You think holidays are about vacations or sales binges? Oh, but they’re so much more. Each offers its own opportunity to commit what on any other day would be a crime. Consider St. Patrick’s Day. While public drunkenness could get you hauled to the hoosegow on, say, March 16, wait a day and you’re simply celebrating.
That’s why, circa 1982, it was the worst day of the year for me to visit the Metropolitan Museum of Art in New York. The museum is on New York’s magnificent Fifth Avenue, the route of the annual St. Patrick’s Day parade. Its broad steps create a popular spot from which to view the passing panoply of dignitaries, bagpipers, marching bands and such.
Yet the museum’s immediate neighborhood isn’t the place to grab a celebratory green beer. Watering holes suited to hoisting a few pints to the old sod are few and far between. So parade goers well-primed to warble boozy renditions of “Danny Boy” have mostly traveled there after already drinking in other parts of Manhattan, the outer boroughs, or the suburbs.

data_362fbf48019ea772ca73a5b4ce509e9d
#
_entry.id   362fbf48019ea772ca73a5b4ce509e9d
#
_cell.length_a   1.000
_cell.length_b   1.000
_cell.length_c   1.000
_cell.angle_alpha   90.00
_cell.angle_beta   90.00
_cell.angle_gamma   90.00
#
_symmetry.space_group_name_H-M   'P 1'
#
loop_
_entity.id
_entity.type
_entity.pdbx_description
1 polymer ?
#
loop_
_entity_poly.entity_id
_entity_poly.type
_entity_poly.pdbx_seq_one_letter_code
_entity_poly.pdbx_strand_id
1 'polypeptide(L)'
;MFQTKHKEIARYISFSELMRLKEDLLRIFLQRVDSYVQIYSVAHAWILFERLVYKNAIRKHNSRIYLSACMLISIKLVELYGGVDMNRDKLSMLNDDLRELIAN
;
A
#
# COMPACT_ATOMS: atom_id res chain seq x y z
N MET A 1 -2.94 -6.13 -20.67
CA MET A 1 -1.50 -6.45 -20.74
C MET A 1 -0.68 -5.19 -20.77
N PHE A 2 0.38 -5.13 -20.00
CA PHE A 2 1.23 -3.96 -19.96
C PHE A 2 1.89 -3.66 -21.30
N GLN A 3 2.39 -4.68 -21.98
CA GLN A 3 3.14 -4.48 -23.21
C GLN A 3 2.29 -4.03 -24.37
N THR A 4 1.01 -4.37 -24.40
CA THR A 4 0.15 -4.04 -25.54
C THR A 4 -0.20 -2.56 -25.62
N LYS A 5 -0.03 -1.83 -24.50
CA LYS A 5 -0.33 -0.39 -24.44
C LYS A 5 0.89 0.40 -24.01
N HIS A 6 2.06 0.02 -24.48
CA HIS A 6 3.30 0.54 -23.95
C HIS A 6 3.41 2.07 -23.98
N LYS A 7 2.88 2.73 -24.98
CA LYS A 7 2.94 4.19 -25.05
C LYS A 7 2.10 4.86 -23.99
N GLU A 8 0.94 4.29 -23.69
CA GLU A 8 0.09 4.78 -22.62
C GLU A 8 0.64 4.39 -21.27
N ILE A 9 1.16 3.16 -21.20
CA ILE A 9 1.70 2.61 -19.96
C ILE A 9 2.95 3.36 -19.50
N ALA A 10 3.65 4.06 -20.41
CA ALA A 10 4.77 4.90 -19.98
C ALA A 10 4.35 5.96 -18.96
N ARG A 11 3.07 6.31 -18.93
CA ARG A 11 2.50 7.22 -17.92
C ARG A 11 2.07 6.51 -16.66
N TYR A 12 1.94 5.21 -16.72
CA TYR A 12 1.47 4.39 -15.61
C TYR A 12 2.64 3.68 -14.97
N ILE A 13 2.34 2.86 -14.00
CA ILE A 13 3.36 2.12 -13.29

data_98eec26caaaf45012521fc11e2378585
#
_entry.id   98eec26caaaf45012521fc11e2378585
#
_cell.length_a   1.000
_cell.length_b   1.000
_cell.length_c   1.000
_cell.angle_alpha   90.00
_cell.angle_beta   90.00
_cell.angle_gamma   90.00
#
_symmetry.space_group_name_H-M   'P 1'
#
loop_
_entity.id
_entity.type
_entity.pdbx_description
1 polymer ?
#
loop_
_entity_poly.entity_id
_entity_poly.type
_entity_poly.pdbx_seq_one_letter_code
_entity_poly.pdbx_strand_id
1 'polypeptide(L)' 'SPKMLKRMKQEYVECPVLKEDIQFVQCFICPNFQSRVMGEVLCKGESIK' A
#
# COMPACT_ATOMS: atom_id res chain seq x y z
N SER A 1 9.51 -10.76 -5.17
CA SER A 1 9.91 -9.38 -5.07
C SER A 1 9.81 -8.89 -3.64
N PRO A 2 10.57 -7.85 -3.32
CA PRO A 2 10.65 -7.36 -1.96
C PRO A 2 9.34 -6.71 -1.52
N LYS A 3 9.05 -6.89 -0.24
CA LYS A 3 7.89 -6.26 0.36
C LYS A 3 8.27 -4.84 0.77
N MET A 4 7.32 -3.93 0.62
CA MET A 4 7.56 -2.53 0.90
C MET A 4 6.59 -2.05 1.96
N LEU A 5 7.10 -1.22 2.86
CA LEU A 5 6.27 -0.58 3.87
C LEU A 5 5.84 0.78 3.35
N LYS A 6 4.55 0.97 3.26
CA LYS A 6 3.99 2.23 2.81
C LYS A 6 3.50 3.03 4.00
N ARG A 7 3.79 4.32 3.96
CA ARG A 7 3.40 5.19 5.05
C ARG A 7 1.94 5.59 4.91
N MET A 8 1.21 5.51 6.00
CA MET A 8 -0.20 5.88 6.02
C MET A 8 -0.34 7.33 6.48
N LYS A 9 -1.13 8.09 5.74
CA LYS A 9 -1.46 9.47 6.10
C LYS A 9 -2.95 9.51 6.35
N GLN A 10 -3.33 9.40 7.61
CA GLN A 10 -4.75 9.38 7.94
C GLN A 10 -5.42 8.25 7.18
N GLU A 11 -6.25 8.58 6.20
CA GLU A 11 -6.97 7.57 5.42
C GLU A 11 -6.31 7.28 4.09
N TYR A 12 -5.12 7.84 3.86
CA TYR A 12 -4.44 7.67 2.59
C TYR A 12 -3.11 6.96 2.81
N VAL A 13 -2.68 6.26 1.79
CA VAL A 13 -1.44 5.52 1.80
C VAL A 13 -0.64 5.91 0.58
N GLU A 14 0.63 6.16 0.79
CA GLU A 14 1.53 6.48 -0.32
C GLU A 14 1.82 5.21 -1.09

With no thought about the parade when planning my visit for that day, I found myself threading past alcohol-fueled revelers on my way up the steps and into the museum. I was there to visit my friends at the Costume Institute, where I had served as in intern back in the mid-1970s. The space was a basement-level rabbit warren, but the institute’s workrooms included a band of huge windows about six feet off the ground. From them, plenty of light shone across a table where I recalled mending a gossamer gown once worn by Katharine Hepburn, preparing it for the show “Glamorous and Romantic Hollywood Design.”
While chatting with my former colleagues, the sounds of the parade bounced betewen the Museum and the Hotel Stanhope across the avenue, people’s voices and laughter filtering past the booming of drums and humming bagpipes. Several men hooted aloud, probably sharing a joke and, tapping on the large windows, waved to invite our attention.
Before we had time to do more than wonder why they’d bother inciting a quartet of museum workers to look up at them, they’d arrayed themselves in a line and, quick as leprechauns, unzipped their pants to unleash their synchronized streams—six arcs of greenish, steaming fluid splashing the windows. This prolific display didn’t soon enough dissolve into a half-dozen erratic rivulets as they nearly fell to the ground laughing.
Public urination, on any other day a misdemeanor, on March 17, 1982 became a six-man salute to the man who chased the snakes out of Ireland.
Erin go gag.